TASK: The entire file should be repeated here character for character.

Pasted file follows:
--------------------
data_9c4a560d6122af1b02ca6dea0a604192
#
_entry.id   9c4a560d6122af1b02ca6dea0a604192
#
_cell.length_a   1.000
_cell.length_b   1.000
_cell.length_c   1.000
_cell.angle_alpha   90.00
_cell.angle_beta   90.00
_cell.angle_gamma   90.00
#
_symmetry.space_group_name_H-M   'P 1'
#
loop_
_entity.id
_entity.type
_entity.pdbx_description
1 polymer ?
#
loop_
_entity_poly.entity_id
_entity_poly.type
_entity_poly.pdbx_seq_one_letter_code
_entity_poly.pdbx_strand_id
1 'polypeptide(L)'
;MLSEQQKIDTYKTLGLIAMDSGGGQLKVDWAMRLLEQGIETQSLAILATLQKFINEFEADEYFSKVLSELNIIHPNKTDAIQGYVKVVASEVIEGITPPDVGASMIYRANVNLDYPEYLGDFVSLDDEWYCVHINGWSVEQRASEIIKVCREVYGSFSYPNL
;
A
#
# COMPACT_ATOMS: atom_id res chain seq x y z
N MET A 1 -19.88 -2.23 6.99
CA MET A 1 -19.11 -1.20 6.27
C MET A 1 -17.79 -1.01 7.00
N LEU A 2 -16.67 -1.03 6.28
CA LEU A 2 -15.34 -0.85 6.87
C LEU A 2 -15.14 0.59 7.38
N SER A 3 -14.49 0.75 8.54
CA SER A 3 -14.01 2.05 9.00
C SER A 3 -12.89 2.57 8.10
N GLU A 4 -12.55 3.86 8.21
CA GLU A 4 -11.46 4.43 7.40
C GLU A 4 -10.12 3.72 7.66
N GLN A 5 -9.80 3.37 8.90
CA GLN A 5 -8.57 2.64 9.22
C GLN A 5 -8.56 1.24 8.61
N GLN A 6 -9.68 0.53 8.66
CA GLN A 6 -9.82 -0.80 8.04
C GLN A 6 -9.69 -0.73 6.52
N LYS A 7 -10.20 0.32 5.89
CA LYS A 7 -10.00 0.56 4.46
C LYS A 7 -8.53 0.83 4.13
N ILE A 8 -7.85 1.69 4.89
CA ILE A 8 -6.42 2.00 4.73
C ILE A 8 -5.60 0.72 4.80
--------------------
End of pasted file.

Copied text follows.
data_9c4a560d6122af1b02ca6dea0a604192
#
_entry.id   9c4a560d6122af1b02ca6dea0a604192
#
_cell.length_a   1.000
_cell.length_b   1.000
_cell.length_c   1.000
_cell.angle_alpha   90.00
_cell.angle_beta   90.00
_cell.angle_gamma   90.00
#
_symmetry.space_group_name_H-M   'P 1'
#
loop_
_entity.id
_entity.type
_entity.pdbx_description
1 polymer ?
#
loop_
_entity_poly.entity_id
_entity_poly.type
_entity_poly.pdbx_seq_one_letter_code
_entity_poly.pdbx_strand_id
1 'polypeptide(L)'
;MLSEQQKIDTYKTLGLIAMDSGGGQLKVDWAMRLLEQGIETQSLAILATLQKFINEFEADEYFSKVLSELNIIHPNKTDAIQGYVKVVASEVIEGITPPDVGASMIYRANVNLDYPEYLGDFVSLDDEWYCVHINGWSVEQRASEIIKVCREVYGSFSYPNL
;
A
#
# COMPACT_ATOMS: atom_id res chain seq x y z
N MET A 1 -19.88 -2.23 6.99
CA MET A 1 -19.11 -1.20 6.27
C MET A 1 -17.79 -1.01 7.00
N LEU A 2 -16.67 -1.03 6.28
CA LEU A 2 -15.34 -0.85 6.87
C LEU A 2 -15.14 0.59 7.38
N SER A 3 -14.49 0.75 8.54
CA SER A 3 -14.01 2.05 9.00
C SER A 3 -12.89 2.57 8.10
N GLU A 4 -12.55 3.86 8.21
CA GLU A 4 -11.46 4.43 7.40
C GLU A 4 -10.12 3.72 7.66
N GLN A 5 -9.80 3.37 8.90
CA GLN A 5 -8.57 2.64 9.22
C GLN A 5 -8.56 1.24 8.61
N GLN A 6 -9.68 0.53 8.66
CA GLN A 6 -9.82 -0.80 8.04
C GLN A 6 -9.69 -0.73 6.52
N LYS A 7 -10.20 0.32 5.89
CA LYS A 7 -10.00 0.56 4.46
C LYS A 7 -8.53 0.83 4.13
N ILE A 8 -7.85 1.69 4.89
CA ILE A 8 -6.42 2.00 4.73
C ILE A 8 -5.60 0.72 4.80